Clinicians serving workers who are in pain may have little education on substance abuse. One national survey found that less than 20% of primary care physicians considered themselves “very prepared to identify alcohol or drug dependence.”9 One key solution to ensure that clinicians are responsibly addressing pain is culturally competent education for clinicians to develop a level of comfort in the treatment of substance abuse.
A team-based approach can enhance the patient’s care, increasing opportunities for a patient to connect with a clinician, and providing a multifaceted approach to the patient’s pain. The involvement of community-based organizations can further connect the patient to auxiliary services to better manage pain. For those with opioid abuse issues, these same approaches can expand access to programs specifically geared for those with substance use disorders.
Pain Management with Analgesics that Are Non-Opioid
It may be appropriate to prescribe opioids for acute pain under certain circumstances, but most situations call for the use of other analgesics including nonsteroidal anti-inflammatory drugs (NSAIDs), given our greater understanding of the addictive qualities of opioids. Clinicians should explore these opportunities with their patients. Many medical organizations have come out in support of such measures – the American College of Physicians supports the use of NSAIDs for the treatment of low back pain; the American Headache Society suggests using combination medicines such as acetaminophen (Tylenol) with aspirin and caffeine as a primary recommendation for reducing migraine pain and other symptoms; the American College of Rheumatology Osteoarthritis Guideline strongly recommends topical and oral NSAIDs to treat arthritis pain and it conditionally recommends against the use of opioids other than tramadol.10
Many opioid addictions start with a few weeks’ supply of prescription opioids after dental surgery, with the first feelings of euphoria with analgesia ever experienced by an opioid-naïve patient. Non-opioid analgesics such as NSAID/acetaminophen combinations are safe and effective first-line options for managing acute dental pain according to the American Dental Association.
These are important factors for clinicians to consider when weighing the pros and cons of prescribing pain medications, in contrast to the past 25 years, when clinicians were taught to consider opioids as a first, effective, superior, and safe option for pain control. This could be an important step clinicians can take to help reduce the burden of suffering opioid addiction in our patients, and the cost to our nation's health.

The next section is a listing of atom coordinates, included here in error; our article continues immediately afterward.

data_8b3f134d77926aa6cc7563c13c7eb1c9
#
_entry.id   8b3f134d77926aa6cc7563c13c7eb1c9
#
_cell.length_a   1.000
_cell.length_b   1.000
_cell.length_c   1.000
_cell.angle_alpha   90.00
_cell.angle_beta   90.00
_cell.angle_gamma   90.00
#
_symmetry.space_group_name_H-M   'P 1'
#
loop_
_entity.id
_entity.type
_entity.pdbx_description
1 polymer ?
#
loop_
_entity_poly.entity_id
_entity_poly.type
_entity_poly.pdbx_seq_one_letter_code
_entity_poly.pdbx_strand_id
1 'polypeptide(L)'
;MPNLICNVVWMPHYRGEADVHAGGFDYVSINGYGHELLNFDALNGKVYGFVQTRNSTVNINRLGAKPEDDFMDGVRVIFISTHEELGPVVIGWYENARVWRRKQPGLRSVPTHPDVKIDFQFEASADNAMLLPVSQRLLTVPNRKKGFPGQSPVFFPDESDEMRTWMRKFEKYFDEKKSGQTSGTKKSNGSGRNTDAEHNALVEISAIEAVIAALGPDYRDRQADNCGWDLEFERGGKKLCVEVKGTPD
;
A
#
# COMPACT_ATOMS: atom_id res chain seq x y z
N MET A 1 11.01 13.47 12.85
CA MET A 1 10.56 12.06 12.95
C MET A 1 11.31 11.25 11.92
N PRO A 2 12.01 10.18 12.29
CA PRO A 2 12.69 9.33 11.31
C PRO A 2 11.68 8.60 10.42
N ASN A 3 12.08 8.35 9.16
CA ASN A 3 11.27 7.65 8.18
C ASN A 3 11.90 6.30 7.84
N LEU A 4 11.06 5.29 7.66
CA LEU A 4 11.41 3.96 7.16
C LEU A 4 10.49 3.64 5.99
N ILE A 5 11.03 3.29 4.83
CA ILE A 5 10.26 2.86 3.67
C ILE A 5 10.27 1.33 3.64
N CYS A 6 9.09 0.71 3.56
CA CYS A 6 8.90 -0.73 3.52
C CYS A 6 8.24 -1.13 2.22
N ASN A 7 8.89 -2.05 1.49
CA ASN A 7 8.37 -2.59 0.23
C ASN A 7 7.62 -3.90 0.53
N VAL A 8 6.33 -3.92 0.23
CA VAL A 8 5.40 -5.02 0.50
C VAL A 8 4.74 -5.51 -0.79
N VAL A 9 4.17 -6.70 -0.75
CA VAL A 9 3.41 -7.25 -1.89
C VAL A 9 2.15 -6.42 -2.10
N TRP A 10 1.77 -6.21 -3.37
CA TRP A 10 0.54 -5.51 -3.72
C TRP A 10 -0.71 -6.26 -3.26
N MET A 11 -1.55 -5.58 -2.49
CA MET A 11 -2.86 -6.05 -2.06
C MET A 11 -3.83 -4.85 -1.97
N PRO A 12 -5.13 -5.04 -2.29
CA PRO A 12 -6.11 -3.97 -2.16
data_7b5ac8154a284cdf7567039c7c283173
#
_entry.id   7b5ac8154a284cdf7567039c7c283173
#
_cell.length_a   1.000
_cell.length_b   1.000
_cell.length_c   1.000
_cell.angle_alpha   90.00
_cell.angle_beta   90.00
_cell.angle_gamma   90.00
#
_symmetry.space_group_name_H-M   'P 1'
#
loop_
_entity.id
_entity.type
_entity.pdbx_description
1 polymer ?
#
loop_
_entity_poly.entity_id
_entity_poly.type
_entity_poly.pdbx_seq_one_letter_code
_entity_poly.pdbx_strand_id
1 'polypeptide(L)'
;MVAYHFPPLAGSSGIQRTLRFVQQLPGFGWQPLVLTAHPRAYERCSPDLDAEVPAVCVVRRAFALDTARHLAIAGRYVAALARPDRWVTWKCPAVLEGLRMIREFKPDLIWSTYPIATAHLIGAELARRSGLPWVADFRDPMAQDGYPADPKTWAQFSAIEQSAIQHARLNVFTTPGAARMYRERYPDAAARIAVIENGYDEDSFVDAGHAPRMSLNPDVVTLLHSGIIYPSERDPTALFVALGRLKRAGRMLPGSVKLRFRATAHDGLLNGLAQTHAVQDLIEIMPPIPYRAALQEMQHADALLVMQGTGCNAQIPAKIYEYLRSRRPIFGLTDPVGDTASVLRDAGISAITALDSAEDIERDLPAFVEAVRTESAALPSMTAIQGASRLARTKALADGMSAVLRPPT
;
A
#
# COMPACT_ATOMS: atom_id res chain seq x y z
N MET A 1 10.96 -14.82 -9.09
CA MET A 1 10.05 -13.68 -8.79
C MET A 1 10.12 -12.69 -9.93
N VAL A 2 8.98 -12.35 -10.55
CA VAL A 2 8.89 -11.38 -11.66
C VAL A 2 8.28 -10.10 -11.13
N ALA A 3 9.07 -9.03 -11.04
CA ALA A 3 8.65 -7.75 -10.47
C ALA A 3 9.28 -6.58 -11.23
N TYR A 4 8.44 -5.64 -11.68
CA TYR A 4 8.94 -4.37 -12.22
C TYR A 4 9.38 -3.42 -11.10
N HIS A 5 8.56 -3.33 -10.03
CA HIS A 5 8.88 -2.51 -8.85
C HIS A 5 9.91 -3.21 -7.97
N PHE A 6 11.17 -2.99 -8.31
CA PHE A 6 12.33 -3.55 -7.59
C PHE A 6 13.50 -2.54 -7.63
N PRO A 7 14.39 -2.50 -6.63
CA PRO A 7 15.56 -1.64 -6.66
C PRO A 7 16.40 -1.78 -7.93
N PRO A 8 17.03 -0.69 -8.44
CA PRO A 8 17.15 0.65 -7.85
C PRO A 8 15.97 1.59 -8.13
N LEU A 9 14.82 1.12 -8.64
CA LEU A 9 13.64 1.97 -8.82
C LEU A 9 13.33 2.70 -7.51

1 Centers for Disease Control and Prevention. Overdose Death Rates Involving Opioids, by Type, United States, 1999-2000. Updated 20 May 2022. Accessed 24 October 2022. Available at: https://www.cdc.gov/drugoverdose/data/OD-death-data.html
2 Centers for Disease Control and Prevention. National Vital Statistics System. Provisional Drug Overdose Death Counts. Updated 12 October 2022. Accessed 24 October 2022. Available at: https://www.cdc.gov/nchs/nvss/vsrr/drug-overdose-data.htm
3 Hiller-Sturmhoefel S. People with SUDs Have Increased Rish for COVID-19 and Worse Outcomes. National Institute on Drug Abuse. Published 13 January 2021. Accessed 24 October 2022. Available at: https://nida.nih.gov/news-events/nida-notes/2021/01/people-with-suds-have-increased-risk-for-covid-19-worse-outcomes
4 Van der Schier R, Roozekrans M, van Velzen M, Dahan A, Niesters M. Opioid-induced respiratory depression: reversal by non-opioid drugs. F1000Prime Rep. 2014;6:79. Published 2014 Sep 4. doi:10.12703/P6-79. Available at: https://www.ncbi.nlm.nih.gov/pmc/articles/PMC4173639/
5 National Institute for Occupational Safety and Health. Agricultural Safety. Updated 2 August 2022. Accessed 24 October 2022. Available at: https://www.cdc.gov/niosh/topics/aginjury/default.html#:~:text=Agriculture%20ranks%20among%20the%20most,for%20fatal%20and%20nonfatal%20injuries
6 Kennel J, Withers E, Parsons N, Woo H. Racial/Ethnic Disparities in Pain Treatment: Evidence From Oregon Emergency Medical Services Agencies. Med Care. 2019;57(12):924-929. doi:10.1097/MLR.0000000000001208
7 Meghani SH, Byun E, Gallagher RM. Time to take stock: a meta-analysis and systematic review of analgesic treatment disparities for pain in the United States. Pain Med. 2012;13(2):150-174. doi:10.1111/j.1526-4637.2011.01310.x
8 Marcelin JR, Siraj DS, Victor R, Kotadia S, Maldonado YA. The Impact of Unconscious Bias in Healthcare: How to Recognize and Mitigate It. J Infect Dis. 2019;220(220 Suppl 2):S62-S73. doi:10.1093/infdis/jiz214
9 Polydorou S, Gunderson EW, Levin FR. Training physicians to treat substance use disorders. Curr Psychiatry Rep. 2008;10(5):399-404. doi:10.1007/s11920-008-0064-8
10 Ruoff GM. OTC Analgesics vs Opioids for Pain Management. J Fam Pract. 2022;71(6 Suppl):S29-S33. doi:10.12788/jfp.0418